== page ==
Twenty years ago, Rachel Carson warned the world of the dangers of man-made pollution in her book Silent Spring. Her primary target, the pesticide DDT, was eventually banned in the United States, but Lewis Regenstein, a former CIA employe-turned-conservationist, fears Carson's overall message was lost.

"I think that toxic pollution is the major environmental issue of the '80s," says Regenstein, who adds that the Reagan administration's apparent reluctance to enforce tough environmental laws will haunt future generations.

Regenstein, 39, is vice president of the Washington-based Fund for Animals, a position he took after quitting a CIA job that involved resettling defectors from communist countries and collecting information from Americans who traveled abroad. Regenstein began following Capitol Hill testimony and reading studies that pointed to a dramatic increase in toxic pollution. Now he's touring the country to promote his newly published book on the subject, America the Poisoned.

"When I decided to write the book, I picked up Silent Spring, and almost everything Carson predicted and warned about not only has come true, it's much worse. She was probably too conservative.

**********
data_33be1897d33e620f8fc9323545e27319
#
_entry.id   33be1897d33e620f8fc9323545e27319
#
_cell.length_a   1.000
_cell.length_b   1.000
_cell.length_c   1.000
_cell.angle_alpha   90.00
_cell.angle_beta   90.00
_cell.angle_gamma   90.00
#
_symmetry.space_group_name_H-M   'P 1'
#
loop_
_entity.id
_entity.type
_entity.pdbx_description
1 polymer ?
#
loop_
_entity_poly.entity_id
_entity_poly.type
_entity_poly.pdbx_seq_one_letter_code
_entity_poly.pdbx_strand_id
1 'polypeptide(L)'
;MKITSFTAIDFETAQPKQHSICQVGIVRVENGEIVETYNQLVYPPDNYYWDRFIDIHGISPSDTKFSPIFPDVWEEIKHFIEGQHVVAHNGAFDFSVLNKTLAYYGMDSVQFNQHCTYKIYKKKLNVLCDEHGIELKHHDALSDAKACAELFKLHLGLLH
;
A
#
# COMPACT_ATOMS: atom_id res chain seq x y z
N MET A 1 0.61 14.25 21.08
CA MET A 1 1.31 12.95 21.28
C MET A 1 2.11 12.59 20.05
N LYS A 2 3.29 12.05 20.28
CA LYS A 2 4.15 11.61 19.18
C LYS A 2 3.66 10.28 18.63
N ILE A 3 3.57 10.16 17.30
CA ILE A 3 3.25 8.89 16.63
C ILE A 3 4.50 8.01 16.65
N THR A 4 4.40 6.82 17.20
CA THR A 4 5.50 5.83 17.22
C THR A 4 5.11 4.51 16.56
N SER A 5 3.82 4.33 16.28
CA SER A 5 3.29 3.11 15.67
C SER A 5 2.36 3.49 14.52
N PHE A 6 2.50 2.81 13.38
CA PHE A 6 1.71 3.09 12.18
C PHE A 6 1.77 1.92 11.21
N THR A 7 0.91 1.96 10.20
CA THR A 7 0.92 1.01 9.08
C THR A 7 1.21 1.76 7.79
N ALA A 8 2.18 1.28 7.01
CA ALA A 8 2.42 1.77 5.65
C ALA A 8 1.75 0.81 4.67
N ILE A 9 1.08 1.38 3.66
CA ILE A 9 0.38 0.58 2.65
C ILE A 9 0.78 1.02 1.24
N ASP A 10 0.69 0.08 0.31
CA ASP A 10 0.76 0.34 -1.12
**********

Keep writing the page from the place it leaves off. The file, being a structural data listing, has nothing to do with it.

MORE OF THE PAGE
"We were just detecting what appeared to be a rise in the cancer rate," says Regenstein. "Now it's an epidemic. One out of every four Americans living today will get cancer. Last year 420,000 people died from it, more than the number of Americans who died in the battles of World War II, the Korean War and Vietnam combined. Cigarette smoking accounted for about a third of those deaths. The chemical industry says the higher figures are because people are living longer. Nonsense. Cancer is the leading cause of death for women between 30 and 40 and for children 1 through 10. With cancer having a latency period of 10 or 20 or 30 years, it's obvious that kids are being exposed to some cancer-causing substance while they're still in the womb or as infants."

Regenstein cites a dismal litany of man's inability to stop harming himself: failure to dispose properly of most chemical waste, unusually high concentrations of cancer-causing chemicals in mothers' milk, imbalance of the food chain thanks to indiscriminate use of pesticides, and a high price tag should we decide to revise the present destructive course.

"My wife and my publisher both said, 'All this is so depressing, we've got to give people hope.' So for each problem, I talk about a solution that is reasonable, effective and often would be a cheaper course of action than not doing it. People through their life styles--by minimizing consumption of high-fat products--can minimize their contact with poisons. And if the public demands the government enforce the laws on the books, we can save our country."